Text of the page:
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Green-fingered Sheffield school pupils with RHS accolades

Green-fingered Sheffield school pupils with RHS accolades supporting image

The King Edward VII team

Teams tackle garden design challenge

Two Sheffield schools were successful in the Royal Horticultural Society’s (RHS) Green Plan It Challenge for Sheffield and the surrounding area.


King Edward VII school’s The Green Bridge team won an award for the most innovative design for their living green wall intended to brighten up a metal bridge structure separating departments at the school (below).

King Edward VII garden design

The King Edwards design

 

And Sheffield High School for Girls’ team, Japonica, won an award for best teamwork for their redesign of Japanese-themed corner of the school. The team chose to work around interesting existing features such as an old working chimney, and rockery stones to produce a charming ‘plant focused’ design.

 

Sheffield High School for Girls garden design team

The Sheffield HIgh School for Girls team

 

Led by students, the challenge encouraged pupils to consider the benefits of communal green spaces and explore environmental issues while developing leadership, teamwork and creative skills.

The ten-week challenge saw over 50 green-fingered 12-14 year-olds from across the region tasked with developing a design for a new school or community garden, working alongside professional garden designers, landscape architects and other horticultural industry insiders.


Jill Sinclair, Chair of the Friends of Sheffield Botanics (FOBS) and one of the assessors said: “It was splendid to see how Green Plan It enthused the students about horticulture and design. At the start of the process we took the students around the Botanical Gardens and it was clear that most of them had not thought about plants much before. By the end of the ten-week challenge they were confidently designing flower beds and plant combinations - and even using botanical Latin!”

 

Sheffield HIgh School for GIrls garden design

The Sheffield High School for Girls design

 

This is the second year that the RHS has run the Green Plan It Challenge with nearly 1,000 young people taking part across eight UK-wide hubs, from Edinburgh to Bristol.
 

The RHS’s Head of Community Outreach, Andrea Van-Sittart, said: “The Green Plan It Challenge is designed to support young people to develop a host of new skills including teamwork, creativity and problem-solving, and, we hope to inspire some future Alan Titchmarshs and Monty Dons.
 

“All of the entries reveal an understanding of the important role that gardens can play both in terms of providing space to work and reflect and as a home for wildlife and the plants they rely on. We’d love to see some of these gardens come to fruition as we set about greening our grey Britain.”

The competition’s overall winners were from Wilsthorpe Community School in Long Eatonwith an imaginative 3D design for a new garden for their new school campus, a quiet place for study and reflection. It incorporates a wide variety of shade tolerant planting to suit the north facing site.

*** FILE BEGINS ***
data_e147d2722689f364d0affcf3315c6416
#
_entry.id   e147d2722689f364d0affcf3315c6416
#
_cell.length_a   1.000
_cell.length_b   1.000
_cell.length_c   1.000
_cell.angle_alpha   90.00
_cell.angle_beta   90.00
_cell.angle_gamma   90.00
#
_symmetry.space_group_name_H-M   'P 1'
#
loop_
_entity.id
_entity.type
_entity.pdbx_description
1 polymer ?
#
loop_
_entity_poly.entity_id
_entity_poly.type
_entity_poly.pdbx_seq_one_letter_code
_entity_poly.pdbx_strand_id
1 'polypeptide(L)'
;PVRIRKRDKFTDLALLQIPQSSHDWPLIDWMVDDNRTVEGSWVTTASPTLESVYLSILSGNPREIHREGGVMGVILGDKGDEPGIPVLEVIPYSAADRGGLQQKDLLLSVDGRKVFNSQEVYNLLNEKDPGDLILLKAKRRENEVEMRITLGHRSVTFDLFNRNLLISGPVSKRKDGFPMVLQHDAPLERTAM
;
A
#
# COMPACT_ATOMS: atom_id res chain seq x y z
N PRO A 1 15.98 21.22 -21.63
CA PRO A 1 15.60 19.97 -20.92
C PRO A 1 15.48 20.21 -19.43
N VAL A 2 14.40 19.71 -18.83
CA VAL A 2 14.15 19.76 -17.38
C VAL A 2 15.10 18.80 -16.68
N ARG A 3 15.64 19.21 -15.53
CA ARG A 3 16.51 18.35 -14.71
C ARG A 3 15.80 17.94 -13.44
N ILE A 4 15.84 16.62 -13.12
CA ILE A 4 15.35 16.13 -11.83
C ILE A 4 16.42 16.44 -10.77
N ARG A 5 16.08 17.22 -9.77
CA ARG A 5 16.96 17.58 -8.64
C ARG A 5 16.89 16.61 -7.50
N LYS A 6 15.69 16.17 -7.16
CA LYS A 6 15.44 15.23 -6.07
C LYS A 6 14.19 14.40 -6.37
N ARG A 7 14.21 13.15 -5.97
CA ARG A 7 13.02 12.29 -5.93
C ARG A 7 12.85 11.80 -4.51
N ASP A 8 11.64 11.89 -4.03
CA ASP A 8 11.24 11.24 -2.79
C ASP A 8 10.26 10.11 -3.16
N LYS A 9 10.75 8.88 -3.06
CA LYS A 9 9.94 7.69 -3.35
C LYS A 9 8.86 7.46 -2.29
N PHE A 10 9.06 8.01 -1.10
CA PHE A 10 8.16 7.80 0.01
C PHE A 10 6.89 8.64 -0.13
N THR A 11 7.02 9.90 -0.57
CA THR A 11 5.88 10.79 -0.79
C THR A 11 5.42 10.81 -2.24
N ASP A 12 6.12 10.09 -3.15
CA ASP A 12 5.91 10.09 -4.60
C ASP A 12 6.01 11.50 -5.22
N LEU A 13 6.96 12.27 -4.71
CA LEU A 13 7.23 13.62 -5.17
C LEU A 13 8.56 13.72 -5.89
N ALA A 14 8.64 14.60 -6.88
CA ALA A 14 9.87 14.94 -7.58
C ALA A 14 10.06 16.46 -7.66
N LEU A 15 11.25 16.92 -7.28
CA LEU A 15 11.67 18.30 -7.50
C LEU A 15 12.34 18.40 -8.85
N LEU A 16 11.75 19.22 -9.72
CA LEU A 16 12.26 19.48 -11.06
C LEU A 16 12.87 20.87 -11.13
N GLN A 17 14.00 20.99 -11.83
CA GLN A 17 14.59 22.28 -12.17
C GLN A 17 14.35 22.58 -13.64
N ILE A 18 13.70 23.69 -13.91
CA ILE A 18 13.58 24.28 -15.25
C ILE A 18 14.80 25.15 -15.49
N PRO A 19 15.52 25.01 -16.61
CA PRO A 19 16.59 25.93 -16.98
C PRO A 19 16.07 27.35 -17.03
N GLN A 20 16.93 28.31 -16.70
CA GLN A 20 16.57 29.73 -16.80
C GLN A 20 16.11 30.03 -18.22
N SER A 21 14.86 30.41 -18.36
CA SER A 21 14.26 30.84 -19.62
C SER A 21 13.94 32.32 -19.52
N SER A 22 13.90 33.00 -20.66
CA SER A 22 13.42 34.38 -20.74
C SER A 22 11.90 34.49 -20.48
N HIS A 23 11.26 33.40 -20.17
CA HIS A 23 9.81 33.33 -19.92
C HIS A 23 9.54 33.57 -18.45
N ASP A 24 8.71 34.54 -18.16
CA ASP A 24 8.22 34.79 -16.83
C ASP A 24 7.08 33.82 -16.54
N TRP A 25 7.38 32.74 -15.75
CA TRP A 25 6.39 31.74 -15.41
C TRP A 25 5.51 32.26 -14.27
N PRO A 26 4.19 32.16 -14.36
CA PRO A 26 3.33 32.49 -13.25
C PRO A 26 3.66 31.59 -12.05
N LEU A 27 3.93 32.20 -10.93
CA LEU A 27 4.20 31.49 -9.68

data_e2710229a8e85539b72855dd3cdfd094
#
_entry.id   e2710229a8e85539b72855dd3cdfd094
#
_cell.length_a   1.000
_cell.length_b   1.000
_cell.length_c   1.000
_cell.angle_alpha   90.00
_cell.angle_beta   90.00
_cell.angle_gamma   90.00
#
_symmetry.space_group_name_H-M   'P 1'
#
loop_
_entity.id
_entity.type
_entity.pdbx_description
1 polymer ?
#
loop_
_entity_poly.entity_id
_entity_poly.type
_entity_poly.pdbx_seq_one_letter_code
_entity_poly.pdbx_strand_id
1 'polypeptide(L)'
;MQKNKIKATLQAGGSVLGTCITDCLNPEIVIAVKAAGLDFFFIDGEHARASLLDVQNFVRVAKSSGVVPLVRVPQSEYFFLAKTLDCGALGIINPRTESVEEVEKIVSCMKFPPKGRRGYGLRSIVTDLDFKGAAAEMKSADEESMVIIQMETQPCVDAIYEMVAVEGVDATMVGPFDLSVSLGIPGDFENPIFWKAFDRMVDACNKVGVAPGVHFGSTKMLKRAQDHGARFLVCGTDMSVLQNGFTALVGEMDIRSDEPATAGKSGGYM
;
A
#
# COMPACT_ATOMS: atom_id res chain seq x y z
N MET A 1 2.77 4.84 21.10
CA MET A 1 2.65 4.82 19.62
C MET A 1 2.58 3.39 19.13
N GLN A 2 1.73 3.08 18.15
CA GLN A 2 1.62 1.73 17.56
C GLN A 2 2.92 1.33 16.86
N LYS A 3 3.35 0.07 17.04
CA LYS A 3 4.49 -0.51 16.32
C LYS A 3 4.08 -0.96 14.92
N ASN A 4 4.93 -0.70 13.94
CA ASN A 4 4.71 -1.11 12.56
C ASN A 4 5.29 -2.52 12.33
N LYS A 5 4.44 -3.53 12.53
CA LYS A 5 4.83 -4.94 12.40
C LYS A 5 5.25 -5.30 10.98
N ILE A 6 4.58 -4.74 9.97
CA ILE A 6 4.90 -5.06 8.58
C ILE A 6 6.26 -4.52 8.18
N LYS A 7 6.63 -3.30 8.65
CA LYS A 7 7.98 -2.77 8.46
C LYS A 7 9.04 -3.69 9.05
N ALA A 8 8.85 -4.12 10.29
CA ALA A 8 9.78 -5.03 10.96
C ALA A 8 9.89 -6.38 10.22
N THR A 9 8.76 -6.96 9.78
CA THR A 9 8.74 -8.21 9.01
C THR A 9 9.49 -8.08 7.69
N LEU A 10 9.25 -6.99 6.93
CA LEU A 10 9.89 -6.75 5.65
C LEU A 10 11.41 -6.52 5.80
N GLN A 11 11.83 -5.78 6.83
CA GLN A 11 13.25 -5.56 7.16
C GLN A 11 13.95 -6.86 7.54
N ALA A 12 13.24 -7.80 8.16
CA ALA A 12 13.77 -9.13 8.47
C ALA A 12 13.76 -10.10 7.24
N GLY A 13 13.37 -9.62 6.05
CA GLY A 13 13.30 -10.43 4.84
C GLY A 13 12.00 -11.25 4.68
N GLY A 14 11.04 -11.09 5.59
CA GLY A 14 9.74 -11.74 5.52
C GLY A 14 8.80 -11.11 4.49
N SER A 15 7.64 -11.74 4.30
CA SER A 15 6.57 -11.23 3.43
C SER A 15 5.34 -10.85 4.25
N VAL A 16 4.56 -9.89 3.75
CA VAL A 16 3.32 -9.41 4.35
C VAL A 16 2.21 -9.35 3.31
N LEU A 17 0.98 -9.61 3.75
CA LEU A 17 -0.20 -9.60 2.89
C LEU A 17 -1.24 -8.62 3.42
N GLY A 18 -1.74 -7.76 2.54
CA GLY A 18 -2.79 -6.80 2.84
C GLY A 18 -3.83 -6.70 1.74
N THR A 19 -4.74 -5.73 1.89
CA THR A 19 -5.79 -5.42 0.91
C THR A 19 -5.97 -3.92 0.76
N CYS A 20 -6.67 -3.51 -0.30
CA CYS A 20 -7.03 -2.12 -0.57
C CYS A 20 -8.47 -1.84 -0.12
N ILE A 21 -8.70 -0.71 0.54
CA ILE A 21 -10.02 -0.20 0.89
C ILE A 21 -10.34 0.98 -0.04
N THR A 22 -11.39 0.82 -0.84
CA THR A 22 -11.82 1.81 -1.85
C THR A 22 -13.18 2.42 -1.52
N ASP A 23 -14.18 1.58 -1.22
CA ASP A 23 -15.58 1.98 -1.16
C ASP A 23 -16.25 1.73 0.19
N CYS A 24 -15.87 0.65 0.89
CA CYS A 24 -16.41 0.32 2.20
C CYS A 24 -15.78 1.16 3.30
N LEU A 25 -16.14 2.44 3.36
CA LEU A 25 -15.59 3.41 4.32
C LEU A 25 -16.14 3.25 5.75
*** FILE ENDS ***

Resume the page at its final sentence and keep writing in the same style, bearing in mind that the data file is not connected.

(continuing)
Led by students, the challenge encouraged pupils to consider the benefits of communal green spaces and explore environmental issues while developing leadership, teamwork and creative skills.
 

Jill Sinclair, Chair of the Friends of Sheffield Botanics (FOBS) and one of the assessors said: “It was splendid to see how Green Plan It enthused the students about horticulture and design. At the start of the process we took the students around the Botanical Gardens and it was clear that most of them had not thought about plants much before. By the end of the ten-week challenge they were confidently designing flower beds and plant combinations - and even using botanical Latin!”
 

Three other schools walked away with top prizes. King Edward VII School in Sheffield scooped the most innovative design award for a living green wall design, while students voted a ‘healthy mind’ garden by Parkside Community School in Chesterfield as their favourite. Sheffield High School for Girls won the prize for best teamwork, working together on a Japanese themed design.    
 

This is the second year that the RHS has run the Green Plan It Challenge with nearly 1,000 young people taking part across eight UK-wide hubs, from Edinburgh to Bristol.
 

Speaking about the project, RHS Head of Community Outreach, Andrea Van-Sittart said: “The Green Plan It Challenge is designed to support young people to develop a host of new skills including teamwork, creativity and problem-solving, and, we hope to inspire some future Alan Titchmarshs and Monty Dons.
 

“All of the entries reveal an understanding of the important role that gardens can play both in terms of providing space to work and reflect and as a home for wildlife and the plants they rely on. We’d love to see some of these gardens come to fruition as we set about greening our grey Britain.”

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